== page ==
Austin A30&

If you’re look­ing for clas­sic fun, may we sug­gest the Austin? JamesHunt loved his, so it’s prob­a­bly good

Classic Car Weekly (UK) - - Buying Guide -

When the Austin A30 ar­rived in 1951 it rep­re­sented a brave new world for its maker, as it was the first Austin to fea­ture mono­coque con­struc­tion. As a re­sult there’s an el­e­ment of over-en­gi­neer­ing to the bodyshell. While th­ese cute cars are easy to main­tain and good fun to drive, as econ­omy cars they can strug­gle in the cut and thrust of mod­ern traf­fic, but up­graded en­gines and brak­ing sys­tems are easy to in­stall – which is why many of the A30s and A35s avail­able have al­ready been mod­i­fied, to make them more us­able for the 21st Cen­tury.

The A30 was un­veiled at the Earls Court Mo­tor Show in Oc­to­ber 1951, with an 803cc en­gine. It was mar­keted as the Austin Seven – a ref­er­ence to the pre-WWII Austin that had saved the com­pany. At first only a four-door sa­loon was of­fered, but a two-door sa­loon joined the range in 1953.

In 1954, Austin in­tro­duced an A30 van, a year be­fore the Coun­try­man es­tate ar­rived. But the big­gest ad­vance in the evo­lu­tion of the model came in Oc­to­ber 1956, when the A30 mor­phed into the A35, with two- and four-door sa­loons as part of the line-up, while the Coun­try­man was up­dated. The A35 brought a larger rear win­dow, sep­a­rate in­di­ca­tors below the head­lamps and a chrome grille sur­round. The A35 was fit­ted with a 948cc A-se­ries unit.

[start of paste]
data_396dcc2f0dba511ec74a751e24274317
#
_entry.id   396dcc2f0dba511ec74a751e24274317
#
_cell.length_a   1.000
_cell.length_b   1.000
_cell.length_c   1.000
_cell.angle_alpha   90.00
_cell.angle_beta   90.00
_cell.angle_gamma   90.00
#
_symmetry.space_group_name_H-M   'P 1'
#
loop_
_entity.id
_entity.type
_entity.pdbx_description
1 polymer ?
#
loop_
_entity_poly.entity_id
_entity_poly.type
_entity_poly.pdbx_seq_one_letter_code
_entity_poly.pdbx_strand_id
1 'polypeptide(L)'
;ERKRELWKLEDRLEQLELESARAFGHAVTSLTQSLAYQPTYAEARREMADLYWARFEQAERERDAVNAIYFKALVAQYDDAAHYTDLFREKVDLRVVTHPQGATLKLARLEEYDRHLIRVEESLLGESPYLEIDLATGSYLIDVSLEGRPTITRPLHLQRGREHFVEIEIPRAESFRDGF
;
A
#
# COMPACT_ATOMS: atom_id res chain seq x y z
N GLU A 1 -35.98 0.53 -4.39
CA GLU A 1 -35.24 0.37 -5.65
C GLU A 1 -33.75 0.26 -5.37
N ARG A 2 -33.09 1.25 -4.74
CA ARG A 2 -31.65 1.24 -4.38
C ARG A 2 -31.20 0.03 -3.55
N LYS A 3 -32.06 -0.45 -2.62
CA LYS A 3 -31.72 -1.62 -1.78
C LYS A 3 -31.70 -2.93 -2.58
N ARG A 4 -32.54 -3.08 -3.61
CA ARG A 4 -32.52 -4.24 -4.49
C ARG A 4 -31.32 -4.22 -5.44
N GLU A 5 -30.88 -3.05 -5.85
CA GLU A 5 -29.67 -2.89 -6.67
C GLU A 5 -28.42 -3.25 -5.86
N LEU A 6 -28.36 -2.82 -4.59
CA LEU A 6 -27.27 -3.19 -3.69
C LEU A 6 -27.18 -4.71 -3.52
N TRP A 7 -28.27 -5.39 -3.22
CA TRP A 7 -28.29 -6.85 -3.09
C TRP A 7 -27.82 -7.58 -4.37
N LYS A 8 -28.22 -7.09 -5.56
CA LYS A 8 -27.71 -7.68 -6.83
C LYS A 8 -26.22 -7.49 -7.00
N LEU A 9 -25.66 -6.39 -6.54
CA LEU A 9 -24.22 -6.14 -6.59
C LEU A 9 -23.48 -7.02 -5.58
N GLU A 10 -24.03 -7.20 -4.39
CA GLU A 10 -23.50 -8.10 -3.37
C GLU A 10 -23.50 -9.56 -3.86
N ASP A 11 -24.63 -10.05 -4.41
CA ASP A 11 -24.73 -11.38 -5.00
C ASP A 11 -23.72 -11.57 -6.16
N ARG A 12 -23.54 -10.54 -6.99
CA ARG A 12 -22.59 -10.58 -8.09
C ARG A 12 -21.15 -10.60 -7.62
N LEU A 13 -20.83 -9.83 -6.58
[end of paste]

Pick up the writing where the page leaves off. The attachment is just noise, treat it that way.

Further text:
This lat­ter en­gine was also fit­ted to some vans, with oth­ers fea­tur­ing 848cc or 1098cc ver­sions of the same unit.

Once the A40 had been in­tro­duced in 1958 and the Mini a year later, the A35 was liv­ing on bor­rowed time. In July 1959, the sa­loons were dis­con­tin­ued, al­though the Coun­try­man sol­diered on un­til Septem­ber 1962. This is when the van got a 1098cc en­gine, al­though two years later it also found it­self with the less im­pres­sive 848cc en­gine op­tion. It wouldn’t be un­til Fe­bru­ary 1968 that van pro­duc­tion came to an end, more than 16 years af­ter the A30 had first been shown.

Its diminu­tive di­men­sions, rel­a­tively de­mand­ing ser­vic­ing re­quire­ments and lim­ited per­for­mance mean the A30 and A35 aren’t suited to ev­ery­one. But th­ese cars are far more fun to drive than you might sus­pect and su­perb ones are very af­ford­able. With the right en­gine, gear­box and brak­ing up­grades they be­come much more us­able.

OUR VER­DICT

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